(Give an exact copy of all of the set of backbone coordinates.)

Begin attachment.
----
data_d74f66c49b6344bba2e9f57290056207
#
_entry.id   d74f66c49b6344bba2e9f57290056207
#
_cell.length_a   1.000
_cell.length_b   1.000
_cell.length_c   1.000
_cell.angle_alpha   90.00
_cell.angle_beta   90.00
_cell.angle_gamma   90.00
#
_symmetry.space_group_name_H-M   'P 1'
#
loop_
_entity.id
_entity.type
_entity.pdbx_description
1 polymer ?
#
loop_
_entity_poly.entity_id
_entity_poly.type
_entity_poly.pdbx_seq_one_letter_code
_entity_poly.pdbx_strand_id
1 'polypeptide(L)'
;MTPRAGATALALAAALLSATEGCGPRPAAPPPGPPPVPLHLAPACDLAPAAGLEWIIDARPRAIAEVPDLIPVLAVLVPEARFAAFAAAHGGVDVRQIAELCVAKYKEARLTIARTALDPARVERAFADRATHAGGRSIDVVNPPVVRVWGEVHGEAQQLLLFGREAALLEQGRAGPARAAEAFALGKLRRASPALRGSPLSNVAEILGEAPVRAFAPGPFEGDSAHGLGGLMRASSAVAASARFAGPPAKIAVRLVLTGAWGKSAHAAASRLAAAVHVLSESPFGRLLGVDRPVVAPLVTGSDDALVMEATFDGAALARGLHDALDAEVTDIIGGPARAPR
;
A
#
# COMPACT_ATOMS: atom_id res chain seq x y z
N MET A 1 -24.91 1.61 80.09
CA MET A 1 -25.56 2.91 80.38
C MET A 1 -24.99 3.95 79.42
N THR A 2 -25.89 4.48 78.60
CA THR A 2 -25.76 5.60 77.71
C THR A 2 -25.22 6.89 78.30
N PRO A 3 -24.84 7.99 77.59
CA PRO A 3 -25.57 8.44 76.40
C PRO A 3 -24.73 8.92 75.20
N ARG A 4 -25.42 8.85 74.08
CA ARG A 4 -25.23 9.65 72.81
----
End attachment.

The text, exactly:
data_d74f66c49b6344bba2e9f57290056207
#
_entry.id   d74f66c49b6344bba2e9f57290056207
#
_cell.length_a   1.000
_cell.length_b   1.000
_cell.length_c   1.000
_cell.angle_alpha   90.00
_cell.angle_beta   90.00
_cell.angle_gamma   90.00
#
_symmetry.space_group_name_H-M   'P 1'
#
loop_
_entity.id
_entity.type
_entity.pdbx_description
1 polymer ?
#
loop_
_entity_poly.entity_id
_entity_poly.type
_entity_poly.pdbx_seq_one_letter_code
_entity_poly.pdbx_strand_id
1 'polypeptide(L)'
;MTPRAGATALALAAALLSATEGCGPRPAAPPPGPPPVPLHLAPACDLAPAAGLEWIIDARPRAIAEVPDLIPVLAVLVPEARFAAFAAAHGGVDVRQIAELCVAKYKEARLTIARTALDPARVERAFADRATHAGGRSIDVVNPPVVRVWGEVHGEAQQLLLFGREAALLEQGRAGPARAAEAFALGKLRRASPALRGSPLSNVAEILGEAPVRAFAPGPFEGDSAHGLGGLMRASSAVAASARFAGPPAKIAVRLVLTGAWGKSAHAAASRLAAAVHVLSESPFGRLLGVDRPVVAPLVTGSDDALVMEATFDGAALARGLHDALDAEVTDIIGGPARAPR
;
A
#
# COMPACT_ATOMS: atom_id res chain seq x y z
N MET A 1 -24.91 1.61 80.09
CA MET A 1 -25.56 2.91 80.38
C MET A 1 -24.99 3.95 79.42
N THR A 2 -25.89 4.48 78.60
CA THR A 2 -25.76 5.60 77.71
C THR A 2 -25.22 6.89 78.30
N PRO A 3 -24.84 7.99 77.59
CA PRO A 3 -25.57 8.44 76.40
C PRO A 3 -24.73 8.92 75.20
N ARG A 4 -25.42 8.85 74.08
CA ARG A 4 -25.23 9.65 72.81